Margaret is a Kenyan Doctoral Scholar at the University of Cambridge, pursuing a degree in Sociology under the Cambridge Africa Scholarship. She holds a BSc. Honours degree in Food Nutrition and Dietetics from the University of Nairobi. Having consistently featured on the Dean’s Honors List throughout her undergraduate studies she was consequently a beneficiary of the University of Nairobi’s Master’s scholarship programme and she pursued a MSc. degree in Applied Human Nutrition. This opportunity also enabled her to work as a Teaching Assistant in the Department of Food Science, Nutrition and Technology; University of Nairobi for two years.
She has published and presented her work at several conferences, and she has also been a reviewer for the African Journal of Food, Agriculture, Nutrition and Development since 2016. These opportunities continue to augment her experience as an academic and as a mentor to several young women who she has taken under her wing.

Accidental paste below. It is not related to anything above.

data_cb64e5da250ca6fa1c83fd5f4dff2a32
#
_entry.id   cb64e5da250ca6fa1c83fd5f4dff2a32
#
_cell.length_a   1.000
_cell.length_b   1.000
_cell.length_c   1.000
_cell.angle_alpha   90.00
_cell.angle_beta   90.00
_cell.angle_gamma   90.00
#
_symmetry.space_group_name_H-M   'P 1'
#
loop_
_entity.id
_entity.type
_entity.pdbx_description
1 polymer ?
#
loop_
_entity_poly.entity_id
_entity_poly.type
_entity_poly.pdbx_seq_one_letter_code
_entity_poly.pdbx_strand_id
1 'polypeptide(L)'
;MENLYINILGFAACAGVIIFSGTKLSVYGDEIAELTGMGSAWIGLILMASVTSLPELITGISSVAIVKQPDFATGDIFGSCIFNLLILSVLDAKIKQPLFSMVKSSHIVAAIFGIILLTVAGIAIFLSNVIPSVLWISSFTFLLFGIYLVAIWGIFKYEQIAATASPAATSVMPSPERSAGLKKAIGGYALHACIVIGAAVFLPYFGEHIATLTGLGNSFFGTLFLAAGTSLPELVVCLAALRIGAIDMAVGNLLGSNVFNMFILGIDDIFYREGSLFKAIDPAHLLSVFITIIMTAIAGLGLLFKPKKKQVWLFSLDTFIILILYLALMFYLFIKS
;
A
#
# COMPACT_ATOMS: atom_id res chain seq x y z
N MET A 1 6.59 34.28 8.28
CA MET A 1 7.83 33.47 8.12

Her pursuit of a PhD degree in Sociology converges three of her greatest passions: her love for children, nutrition, and education.
PhD Research Project: Assessing the impact of education on care and feeding practices of pre-term and low birth weight infants in an urban setting in Kenya: through a randomized controlled trial. The findings will provide a guideline for developing education modules that will be made part of the Essential Education Package on Care and Feeding Practices received by all mothers during antenatal and postnatal Clinic visits.
PhD Supervisor: Dr Maria Iacovou